Hector Olivera’s camp denies any damage to ulnar collateral ligament

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UPDATE: Ben Badler of Baseball America got a stronger response from Olivera’s camp, who said that the report about possible UCL damage in his elbow is “absolutely not true.” Additionally, they say that he has taken for physicals and passed them all.

7:33 p.m. ET: According to Jesse Sanchez of MLB.com, representatives for Hector Olivera “were surprised” to hear about Passan’s report and weren’t aware of any ligament damage in the elbow. They also said that he feels fine. This doesn’t necessarily clear anything up, though.

7:11 p.m. ET: After Yoan Moncada reached a deal with the Red Sox, the next big name Cuban player to sign with an MLB team was expected to be infielder Hector Olivera. However, it’s safe to say that his market just hit a bit of a snag. Jeff Passan of Yahoo Sports has the story:

Serious concern exists that Cuban infielder Hector Olivera has a damaged ulnar collateral ligament in his throwing arm, potentially hindering the market for a free agent who many expected to contribute in the major leagues this season, sources told Yahoo Sports.

Olivera, 29, recently underwent physicals for a number of teams in anticipation of Major League Baseball clearing him to sign. The market for Olivera swelled following a strong series of showcases and private workouts in which the right-handed hitter showed the powerful bat that made him a star second baseman in Cuba.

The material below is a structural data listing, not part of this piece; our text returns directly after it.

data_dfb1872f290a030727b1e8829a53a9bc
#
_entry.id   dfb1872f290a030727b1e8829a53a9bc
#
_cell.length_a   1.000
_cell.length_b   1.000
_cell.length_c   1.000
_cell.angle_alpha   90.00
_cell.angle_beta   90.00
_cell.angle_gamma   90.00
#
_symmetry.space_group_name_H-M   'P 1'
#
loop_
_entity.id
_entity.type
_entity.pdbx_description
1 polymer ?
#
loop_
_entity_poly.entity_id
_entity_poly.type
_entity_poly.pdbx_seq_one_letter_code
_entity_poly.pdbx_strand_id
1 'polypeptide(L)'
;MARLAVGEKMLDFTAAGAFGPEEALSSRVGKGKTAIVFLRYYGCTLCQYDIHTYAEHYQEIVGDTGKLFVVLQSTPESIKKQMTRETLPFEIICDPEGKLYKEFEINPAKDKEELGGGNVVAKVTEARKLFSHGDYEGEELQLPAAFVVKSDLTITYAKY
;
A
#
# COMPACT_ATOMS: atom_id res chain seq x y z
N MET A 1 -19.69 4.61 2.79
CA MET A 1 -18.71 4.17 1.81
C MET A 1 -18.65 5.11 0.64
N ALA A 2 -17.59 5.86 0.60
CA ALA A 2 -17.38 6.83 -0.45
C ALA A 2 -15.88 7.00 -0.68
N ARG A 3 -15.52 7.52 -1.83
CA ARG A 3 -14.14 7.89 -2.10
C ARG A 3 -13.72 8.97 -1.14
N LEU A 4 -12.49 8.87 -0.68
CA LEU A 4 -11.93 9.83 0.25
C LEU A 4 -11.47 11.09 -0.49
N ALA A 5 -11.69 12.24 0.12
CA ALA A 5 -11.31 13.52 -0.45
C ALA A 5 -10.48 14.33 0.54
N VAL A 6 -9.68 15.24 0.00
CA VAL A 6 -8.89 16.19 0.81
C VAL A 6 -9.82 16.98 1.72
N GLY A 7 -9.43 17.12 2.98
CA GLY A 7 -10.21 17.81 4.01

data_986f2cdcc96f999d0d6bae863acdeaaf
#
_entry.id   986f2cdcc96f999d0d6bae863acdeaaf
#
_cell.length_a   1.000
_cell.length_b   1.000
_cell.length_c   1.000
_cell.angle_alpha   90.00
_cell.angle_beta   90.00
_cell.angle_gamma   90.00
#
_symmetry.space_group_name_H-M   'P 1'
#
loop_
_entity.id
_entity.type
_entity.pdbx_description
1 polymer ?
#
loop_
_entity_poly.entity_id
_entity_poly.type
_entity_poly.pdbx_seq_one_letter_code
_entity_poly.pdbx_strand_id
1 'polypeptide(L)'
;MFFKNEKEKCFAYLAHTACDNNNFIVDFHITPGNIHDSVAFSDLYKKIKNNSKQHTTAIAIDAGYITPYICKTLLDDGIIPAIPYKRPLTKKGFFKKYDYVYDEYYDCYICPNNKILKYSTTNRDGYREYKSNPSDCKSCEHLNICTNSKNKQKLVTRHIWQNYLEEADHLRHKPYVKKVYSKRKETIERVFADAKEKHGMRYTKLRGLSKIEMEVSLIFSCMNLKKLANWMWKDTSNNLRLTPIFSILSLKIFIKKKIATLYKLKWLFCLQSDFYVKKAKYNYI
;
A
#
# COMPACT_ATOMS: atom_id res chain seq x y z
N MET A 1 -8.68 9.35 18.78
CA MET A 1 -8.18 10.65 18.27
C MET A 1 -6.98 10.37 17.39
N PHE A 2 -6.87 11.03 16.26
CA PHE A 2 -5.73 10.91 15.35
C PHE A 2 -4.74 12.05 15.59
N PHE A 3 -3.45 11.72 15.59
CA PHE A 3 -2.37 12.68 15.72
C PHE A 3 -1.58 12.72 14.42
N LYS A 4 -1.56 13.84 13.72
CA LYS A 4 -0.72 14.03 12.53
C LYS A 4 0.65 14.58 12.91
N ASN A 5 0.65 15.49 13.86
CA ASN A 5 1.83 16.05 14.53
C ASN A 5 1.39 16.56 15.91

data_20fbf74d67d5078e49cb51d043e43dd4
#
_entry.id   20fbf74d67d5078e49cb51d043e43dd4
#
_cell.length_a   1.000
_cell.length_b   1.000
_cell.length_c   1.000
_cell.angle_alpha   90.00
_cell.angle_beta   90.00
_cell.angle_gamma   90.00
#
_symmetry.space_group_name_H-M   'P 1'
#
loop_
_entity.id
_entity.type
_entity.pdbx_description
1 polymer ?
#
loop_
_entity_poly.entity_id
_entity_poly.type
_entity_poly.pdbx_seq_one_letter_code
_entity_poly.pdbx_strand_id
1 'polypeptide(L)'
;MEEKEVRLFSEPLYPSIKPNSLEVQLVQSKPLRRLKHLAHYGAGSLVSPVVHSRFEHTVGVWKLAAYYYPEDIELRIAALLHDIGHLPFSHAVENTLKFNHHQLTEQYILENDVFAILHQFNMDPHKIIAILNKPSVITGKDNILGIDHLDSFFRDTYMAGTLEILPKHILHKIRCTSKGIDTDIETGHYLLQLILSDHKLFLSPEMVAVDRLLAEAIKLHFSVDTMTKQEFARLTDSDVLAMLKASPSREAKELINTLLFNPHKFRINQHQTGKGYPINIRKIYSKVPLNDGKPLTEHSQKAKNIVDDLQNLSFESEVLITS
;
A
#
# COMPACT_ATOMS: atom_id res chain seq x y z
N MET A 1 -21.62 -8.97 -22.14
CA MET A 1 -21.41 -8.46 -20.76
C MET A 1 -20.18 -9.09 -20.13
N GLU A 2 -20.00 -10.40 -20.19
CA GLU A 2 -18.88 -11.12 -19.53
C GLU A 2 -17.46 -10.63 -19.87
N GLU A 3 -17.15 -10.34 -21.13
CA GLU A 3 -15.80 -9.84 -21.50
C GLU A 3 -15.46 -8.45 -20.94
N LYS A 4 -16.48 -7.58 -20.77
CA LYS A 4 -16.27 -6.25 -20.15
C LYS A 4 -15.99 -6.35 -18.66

According to Passan, Olivera already has one offer in hand for more than $50 million. However, a damaged UCL and the possibility of Tommy John surgery would almost certainly change things.

Of course, position players don’t need as much time to rehab from Tommy John surgery as pitchers, but it would still likely cost Olivera around 6-9 months. That would rule him out for all of 2015. And this isn’t a young player we are talking about here. He’ll be 30 this April.

Olivera batted some injuries toward the end of his time in Cuba, missing the entire 2012-13 season due to thrombosis in his left biceps, but he has done nothing but hit when healthy. He compiled a .323/.407/.505 batting line over 10 seasons with Asvispas de Santiago in Serie Nacional.

Oakland Athletics reverse course: will continue to pay minor leaguers

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Susan Slusser of the San Francisco Chronicle reports that Oakland Athletics owner John Fisher has reversed course and will continue to pay minor leaguers. Fisher tells Slusser, “I concluded I made a mistake.” He said he is also setting up an assistance fund for furloughed employees.

The A’s decided in late May to stop paying paying minor leaguers as of June 1, which was the earliest date on which any club could do so after an MLB-wide agreement to pay minor leaguers through May 31 expired. In the event, the A’s were the only team to stop paying the $400/week stipends to players before the end of June. Some teams, notable the Royals and Twins, promised to keep the payments up through August 31, which is when the minor league season would’ve ended. The Washington Nationals decided to lop off $100 of the stipends last week but, after a day’s worth of blowback from the media and fans, reversed course themselves.